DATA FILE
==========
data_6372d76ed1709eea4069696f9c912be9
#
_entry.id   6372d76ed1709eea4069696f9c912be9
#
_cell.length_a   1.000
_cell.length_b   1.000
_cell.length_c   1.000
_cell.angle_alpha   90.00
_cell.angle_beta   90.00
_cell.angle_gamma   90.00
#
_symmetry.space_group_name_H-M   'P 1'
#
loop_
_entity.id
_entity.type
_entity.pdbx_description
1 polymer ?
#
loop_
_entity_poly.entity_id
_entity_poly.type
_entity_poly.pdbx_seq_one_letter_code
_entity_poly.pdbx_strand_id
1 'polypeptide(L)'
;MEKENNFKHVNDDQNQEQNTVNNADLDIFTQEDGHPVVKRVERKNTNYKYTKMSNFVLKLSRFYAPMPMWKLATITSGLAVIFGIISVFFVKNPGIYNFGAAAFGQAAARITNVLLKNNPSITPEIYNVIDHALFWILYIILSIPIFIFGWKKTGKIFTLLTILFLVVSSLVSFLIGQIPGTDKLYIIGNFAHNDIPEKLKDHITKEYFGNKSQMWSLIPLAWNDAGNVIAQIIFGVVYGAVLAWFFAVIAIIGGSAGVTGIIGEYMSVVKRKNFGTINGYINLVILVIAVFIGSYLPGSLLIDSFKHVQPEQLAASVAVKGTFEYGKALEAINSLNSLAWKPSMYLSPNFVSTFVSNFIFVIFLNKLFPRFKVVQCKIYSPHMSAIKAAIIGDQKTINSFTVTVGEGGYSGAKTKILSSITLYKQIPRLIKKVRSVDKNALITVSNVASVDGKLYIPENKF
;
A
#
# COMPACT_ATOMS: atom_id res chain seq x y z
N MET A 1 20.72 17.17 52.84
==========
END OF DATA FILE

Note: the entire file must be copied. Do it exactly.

data_6372d76ed1709eea4069696f9c912be9
#
_entry.id   6372d76ed1709eea4069696f9c912be9
#
_cell.length_a   1.000
_cell.length_b   1.000
_cell.length_c   1.000
_cell.angle_alpha   90.00
_cell.angle_beta   90.00
_cell.angle_gamma   90.00
#
_symmetry.space_group_name_H-M   'P 1'
#
loop_
_entity.id
_entity.type
_entity.pdbx_description
1 polymer ?
#
loop_
_entity_poly.entity_id
_entity_poly.type
_entity_poly.pdbx_seq_one_letter_code
_entity_poly.pdbx_strand_id
1 'polypeptide(L)'
;MEKENNFKHVNDDQNQEQNTVNNADLDIFTQEDGHPVVKRVERKNTNYKYTKMSNFVLKLSRFYAPMPMWKLATITSGLAVIFGIISVFFVKNPGIYNFGAAAFGQAAARITNVLLKNNPSITPEIYNVIDHALFWILYIILSIPIFIFGWKKTGKIFTLLTILFLVVSSLVSFLIGQIPGTDKLYIIGNFAHNDIPEKLKDHITKEYFGNKSQMWSLIPLAWNDAGNVIAQIIFGVVYGAVLAWFFAVIAIIGGSAGVTGIIGEYMSVVKRKNFGTINGYINLVILVIAVFIGSYLPGSLLIDSFKHVQPEQLAASVAVKGTFEYGKALEAINSLNSLAWKPSMYLSPNFVSTFVSNFIFVIFLNKLFPRFKVVQCKIYSPHMSAIKAAIIGDQKTINSFTVTVGEGGYSGAKTKILSSITLYKQIPRLIKKVRSVDKNALITVSNVASVDGKLYIPENKF
;
A
#
# COMPACT_ATOMS: atom_id res chain seq x y z
N MET A 1 20.72 17.17 52.84